- 2.1.3 The storage container contents shall be checked at least every six months. a) Liquefied gases: for halocarbon agents, if a container shows a loss of agent in quantity of more than 5 % or a loss of pressure (adjusted for temperature) of more than 10 %, it shall be refilled or replaced.
- 2.4.1 At least every 12 months it shall be determined whether boundary penetration or other changes to the protected enclosure have occurred that could affect leakage and extinguishant performance. If this cannot be visually determined, it shall be positively established by repeating the test for enclosure integrity in accordance with Annex E.
- 2.4.2 Where the integrity test reveals increased leakage that would result in an inability to retain the extinguishant for the required period, remedial action shall be carried out.
- 3.2 Engineered systems: need information and calculations on the amount of extinguishant.
As stated above, leak sites in the room could mean that the comparted area may not withhold the fire or gaseous extinguishing agent, which has been specifically designed for the space (called design concentration). Gaseous extinguishing/suppression systems, however, are installed to protect special hazards in critical infrastructure as their key objective. If the room has leak sites in its compartmentation and the gaseous extinguishing agent cannot be contained in the room, then the critical infrastructure/building will not be protected from fire.
To understand how fire resistant a compartment is, an inspection of the overall condition of the existing fire compartments is needed, as well as an assessment of the condition and effectiveness of the sealing of wall/soffit interfaces and an inspection of existing fire seals applied to service penetrations through fire compartment lines.
The technology exists right now to solve this problem.
Technology must solve industry problems. Not only to become a successful business in terms of profitability but in terms of sustainability and genuinely offering service to the industry to reduce risk, improve safety and hopefully have a small part in saving lives. Coltraco Ultrasonics have provided a smart solution to quick and easy assurance of compartmentation using ultrasound to detect signal leaking through any apertures within the barriers.
The Portascanner AIRTIGHT 520 is beneficial to fire-safety markets as it is the only instrument capable of both locating and quantifying air leaks, thereby ensuring enclosures are sealed effectively as specified in fire safety standards such as NFPA 2001. Specifically, NFPA 2001 states that ‘all total flooding systems shall have the enclosure examined and tested to locate and then effectively seal any significant air leaks that could result in a failure of the enclosure to hold the specified agent concentration level for the specified holding period’ and ‘the protected enclosure shall be inspected annually or monitored by a documented administrative program for changes in barrier integrity or enclosure dimensions.’ The Portascanner AIRTIGHT 520 ensures that this standard can be met conveniently and at low cost.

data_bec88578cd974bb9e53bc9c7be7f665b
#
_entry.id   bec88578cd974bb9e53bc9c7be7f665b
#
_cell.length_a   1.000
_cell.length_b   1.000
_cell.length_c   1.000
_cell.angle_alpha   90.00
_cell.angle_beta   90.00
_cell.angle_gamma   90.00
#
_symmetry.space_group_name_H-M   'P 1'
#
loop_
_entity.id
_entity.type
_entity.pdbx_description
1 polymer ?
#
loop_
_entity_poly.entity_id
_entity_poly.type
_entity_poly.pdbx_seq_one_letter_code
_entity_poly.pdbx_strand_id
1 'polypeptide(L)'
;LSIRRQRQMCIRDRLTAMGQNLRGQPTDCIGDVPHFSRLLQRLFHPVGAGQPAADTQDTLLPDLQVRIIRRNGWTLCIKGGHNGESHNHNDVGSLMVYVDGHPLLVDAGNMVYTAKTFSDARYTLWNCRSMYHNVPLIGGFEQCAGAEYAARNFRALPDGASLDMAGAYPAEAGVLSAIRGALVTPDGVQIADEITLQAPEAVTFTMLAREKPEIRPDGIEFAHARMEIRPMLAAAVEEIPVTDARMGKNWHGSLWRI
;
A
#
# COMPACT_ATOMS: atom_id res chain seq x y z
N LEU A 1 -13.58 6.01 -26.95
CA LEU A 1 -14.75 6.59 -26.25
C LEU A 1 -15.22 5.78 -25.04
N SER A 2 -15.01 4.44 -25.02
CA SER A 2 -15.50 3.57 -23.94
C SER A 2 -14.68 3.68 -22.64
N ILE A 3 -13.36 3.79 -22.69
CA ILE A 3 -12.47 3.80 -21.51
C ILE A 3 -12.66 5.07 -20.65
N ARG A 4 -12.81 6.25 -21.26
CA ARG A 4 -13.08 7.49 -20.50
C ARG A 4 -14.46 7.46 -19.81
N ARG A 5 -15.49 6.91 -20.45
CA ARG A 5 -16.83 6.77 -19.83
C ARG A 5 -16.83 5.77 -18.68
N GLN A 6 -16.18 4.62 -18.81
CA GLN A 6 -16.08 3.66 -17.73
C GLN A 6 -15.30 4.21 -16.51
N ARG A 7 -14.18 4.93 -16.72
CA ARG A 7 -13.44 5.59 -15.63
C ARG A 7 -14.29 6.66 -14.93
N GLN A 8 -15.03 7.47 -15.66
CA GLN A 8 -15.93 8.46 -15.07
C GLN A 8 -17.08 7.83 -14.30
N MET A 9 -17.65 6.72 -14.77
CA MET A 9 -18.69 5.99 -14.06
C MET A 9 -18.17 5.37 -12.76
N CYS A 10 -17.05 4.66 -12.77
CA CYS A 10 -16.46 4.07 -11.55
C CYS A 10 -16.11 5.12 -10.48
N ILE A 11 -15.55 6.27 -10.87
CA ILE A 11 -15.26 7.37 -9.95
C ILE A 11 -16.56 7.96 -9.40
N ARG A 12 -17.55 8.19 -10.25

Users of the Portascanner AIRTIGHT 520 are able to locate air leaks and quantify their significance, thereby ensuring that any further tests such as the Door Fan Test or the PULSE test pass first time, reducing costs. It can be also used in instances where pressurisation tests are impossible or impractical to perform. Once tested, users will possess an electronic record of leak data to facilitate a more systemised approach to enclosure integrity testing.
The Portascanner AIRTIGHT 520 provides interpretation of the fire resistance of the desired locations by identifying and quantifying the overall leakage of the room. The advantages of being able to accurately detect the exact leak locations and their size are self-evident when considered alongside the resistance to collapse and transfer of excessive heat. In a case where there is too much leakage in a room, the Portascanner AIRTIGHT 520 is an unrivalled ideal for the rapid and accurate identification of these sites so that they can be sealed. It is lightweight, fast and easy to use, allowing leak-site detection to increase its operational efficiency and speed to a degree that has never been seen thus far in the fire industry.